LINCOLN, Neb. (December 2, 2015)— State lawmakers are looking at growing tourism in Nebraska. The Nebraska Legislature Appropriations Committee held a hearing Tuesday, to discuss future funding options for state tourism. The hearing is part of an interim study introduced by Senator Adam Morfeld of Lincoln and Senator John Stinner of Scottsbluff.
“Developing the tourism industry is vital to not only getting people to visit and invest in Nebraska, but also in convincing them to stay and make Nebraska home,” said Morfeld.
Nebraska Tourism Commission Executive Director, Kathy McKillip, testified Tuesday, saying, “LR 321 presents the opportunity to clearly recognize that our state has unique and valuable points of interest and experiences to behold something different, something good and, more importantly, something that today’s traveler is craving to experience.”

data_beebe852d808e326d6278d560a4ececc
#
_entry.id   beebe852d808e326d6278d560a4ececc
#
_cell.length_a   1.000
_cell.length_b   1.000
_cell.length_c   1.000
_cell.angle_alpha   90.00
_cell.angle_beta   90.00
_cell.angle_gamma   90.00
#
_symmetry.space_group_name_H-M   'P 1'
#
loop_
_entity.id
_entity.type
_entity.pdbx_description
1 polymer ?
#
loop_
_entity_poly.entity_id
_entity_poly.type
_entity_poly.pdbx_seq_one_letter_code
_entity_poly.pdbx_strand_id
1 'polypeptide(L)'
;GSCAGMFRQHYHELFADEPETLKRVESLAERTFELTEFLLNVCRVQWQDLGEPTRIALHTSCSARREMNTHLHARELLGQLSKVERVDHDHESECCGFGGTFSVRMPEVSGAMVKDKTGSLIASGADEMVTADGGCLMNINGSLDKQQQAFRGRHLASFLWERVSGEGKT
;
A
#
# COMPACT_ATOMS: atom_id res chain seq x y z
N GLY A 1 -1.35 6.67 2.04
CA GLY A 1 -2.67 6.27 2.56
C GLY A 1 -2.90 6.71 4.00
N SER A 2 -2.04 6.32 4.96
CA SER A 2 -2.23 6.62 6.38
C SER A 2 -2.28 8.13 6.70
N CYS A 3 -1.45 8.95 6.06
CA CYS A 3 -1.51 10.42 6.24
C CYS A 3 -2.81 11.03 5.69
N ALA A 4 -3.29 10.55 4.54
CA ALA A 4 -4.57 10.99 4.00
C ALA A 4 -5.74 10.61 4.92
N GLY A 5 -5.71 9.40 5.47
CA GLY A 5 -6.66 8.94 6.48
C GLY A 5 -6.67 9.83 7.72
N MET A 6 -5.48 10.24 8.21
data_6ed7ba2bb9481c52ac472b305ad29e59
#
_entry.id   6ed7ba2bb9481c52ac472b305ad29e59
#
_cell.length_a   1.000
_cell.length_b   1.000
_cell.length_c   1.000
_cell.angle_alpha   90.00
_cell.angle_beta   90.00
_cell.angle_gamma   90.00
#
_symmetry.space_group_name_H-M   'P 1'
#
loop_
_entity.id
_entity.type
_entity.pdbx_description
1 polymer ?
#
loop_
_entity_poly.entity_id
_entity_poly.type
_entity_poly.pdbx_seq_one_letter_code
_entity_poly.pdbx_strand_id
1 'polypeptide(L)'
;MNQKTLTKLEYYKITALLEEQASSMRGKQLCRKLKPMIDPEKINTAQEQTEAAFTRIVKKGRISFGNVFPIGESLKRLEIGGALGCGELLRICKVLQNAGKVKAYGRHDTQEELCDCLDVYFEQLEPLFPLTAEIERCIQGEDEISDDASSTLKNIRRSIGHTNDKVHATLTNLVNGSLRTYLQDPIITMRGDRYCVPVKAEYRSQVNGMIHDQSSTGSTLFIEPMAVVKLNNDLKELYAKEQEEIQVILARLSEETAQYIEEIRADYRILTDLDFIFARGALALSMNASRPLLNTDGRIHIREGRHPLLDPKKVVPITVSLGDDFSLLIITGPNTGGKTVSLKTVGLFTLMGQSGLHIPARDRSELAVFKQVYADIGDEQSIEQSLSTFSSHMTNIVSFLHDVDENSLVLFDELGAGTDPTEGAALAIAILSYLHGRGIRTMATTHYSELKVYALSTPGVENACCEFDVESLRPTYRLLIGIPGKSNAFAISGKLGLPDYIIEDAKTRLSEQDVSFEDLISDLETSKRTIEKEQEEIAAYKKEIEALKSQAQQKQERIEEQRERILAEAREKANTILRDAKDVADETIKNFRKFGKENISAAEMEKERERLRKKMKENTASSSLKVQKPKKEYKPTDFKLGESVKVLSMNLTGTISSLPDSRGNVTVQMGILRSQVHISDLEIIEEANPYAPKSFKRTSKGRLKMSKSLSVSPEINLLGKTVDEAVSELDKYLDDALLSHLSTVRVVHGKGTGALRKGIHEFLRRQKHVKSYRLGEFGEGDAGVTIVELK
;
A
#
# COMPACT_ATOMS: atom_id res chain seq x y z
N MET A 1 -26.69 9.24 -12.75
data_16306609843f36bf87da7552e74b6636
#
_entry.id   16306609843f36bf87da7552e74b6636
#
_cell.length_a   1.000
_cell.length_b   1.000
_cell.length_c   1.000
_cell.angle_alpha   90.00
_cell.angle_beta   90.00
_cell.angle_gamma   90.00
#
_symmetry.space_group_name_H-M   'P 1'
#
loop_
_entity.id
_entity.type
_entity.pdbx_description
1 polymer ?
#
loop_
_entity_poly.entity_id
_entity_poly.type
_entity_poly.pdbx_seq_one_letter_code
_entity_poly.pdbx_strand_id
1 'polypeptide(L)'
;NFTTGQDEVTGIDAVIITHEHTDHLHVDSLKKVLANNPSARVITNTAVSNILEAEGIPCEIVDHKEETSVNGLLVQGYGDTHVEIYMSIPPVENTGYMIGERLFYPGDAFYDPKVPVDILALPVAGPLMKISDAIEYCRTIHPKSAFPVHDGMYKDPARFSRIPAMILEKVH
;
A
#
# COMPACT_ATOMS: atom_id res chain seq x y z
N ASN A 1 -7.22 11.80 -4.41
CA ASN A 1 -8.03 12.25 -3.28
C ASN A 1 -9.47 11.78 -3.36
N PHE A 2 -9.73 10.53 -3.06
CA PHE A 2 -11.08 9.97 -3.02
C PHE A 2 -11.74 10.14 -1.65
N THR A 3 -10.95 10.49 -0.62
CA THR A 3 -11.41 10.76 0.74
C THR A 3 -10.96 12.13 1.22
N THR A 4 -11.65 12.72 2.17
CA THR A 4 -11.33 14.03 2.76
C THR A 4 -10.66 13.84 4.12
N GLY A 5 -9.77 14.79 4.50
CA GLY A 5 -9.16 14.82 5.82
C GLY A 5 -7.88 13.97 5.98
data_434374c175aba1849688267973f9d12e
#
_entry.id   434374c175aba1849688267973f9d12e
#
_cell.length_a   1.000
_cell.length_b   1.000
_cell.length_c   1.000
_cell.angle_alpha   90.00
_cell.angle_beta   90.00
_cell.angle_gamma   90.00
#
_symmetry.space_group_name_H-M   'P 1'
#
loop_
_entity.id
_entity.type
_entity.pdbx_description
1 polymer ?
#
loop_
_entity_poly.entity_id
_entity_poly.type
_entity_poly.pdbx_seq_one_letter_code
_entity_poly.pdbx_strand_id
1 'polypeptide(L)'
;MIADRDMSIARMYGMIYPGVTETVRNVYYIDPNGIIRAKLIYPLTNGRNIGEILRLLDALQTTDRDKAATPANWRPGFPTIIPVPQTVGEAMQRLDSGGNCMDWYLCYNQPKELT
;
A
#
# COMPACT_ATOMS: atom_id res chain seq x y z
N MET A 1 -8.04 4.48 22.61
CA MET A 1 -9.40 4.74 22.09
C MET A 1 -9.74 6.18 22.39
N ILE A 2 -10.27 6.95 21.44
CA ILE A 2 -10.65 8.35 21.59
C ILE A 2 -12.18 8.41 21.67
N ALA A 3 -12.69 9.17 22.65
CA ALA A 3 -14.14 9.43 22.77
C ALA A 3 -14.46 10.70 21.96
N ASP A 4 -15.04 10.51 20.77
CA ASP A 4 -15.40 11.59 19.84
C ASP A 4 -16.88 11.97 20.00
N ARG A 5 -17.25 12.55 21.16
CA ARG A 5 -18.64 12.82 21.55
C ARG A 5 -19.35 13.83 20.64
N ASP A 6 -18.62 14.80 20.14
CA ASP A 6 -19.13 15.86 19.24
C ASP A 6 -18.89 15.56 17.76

The interim study examines the following issues:
- The criteria by which to designate specific tourism sites or specifically identify three to six existing tourism sites, or potential tourism sites, that have the ability to attract national and international visitors
-The amount of funding necessary to properly develop tourism sites as a source of economic development
-The guidelines that should be used for developing these tourism sites
-Efforts and strategies in similarly situated states in funding specific tourism sites that lead to economic development
-The role of political subdivisions in the promotion and development of tourism sites
“We would suggest that the State Tourism Commission is ideally situated to assist in this effort, and generally speaking, the criteria should support community collaboration, which maximizes the economic return on both public and private investments, and enhance the quality of life in communities across the state, while increasing awareness of Nebraska’s assets and generating revenue from traveler spending,” said McKillip.
Lincoln Mayor, Chris Beutler also testified at the hearing. He added, "Tourism is also a very lucrative form of economic development—people come, spend their money, and then go home. Now is the time to recognize the importance of tourism as an industry in our State. "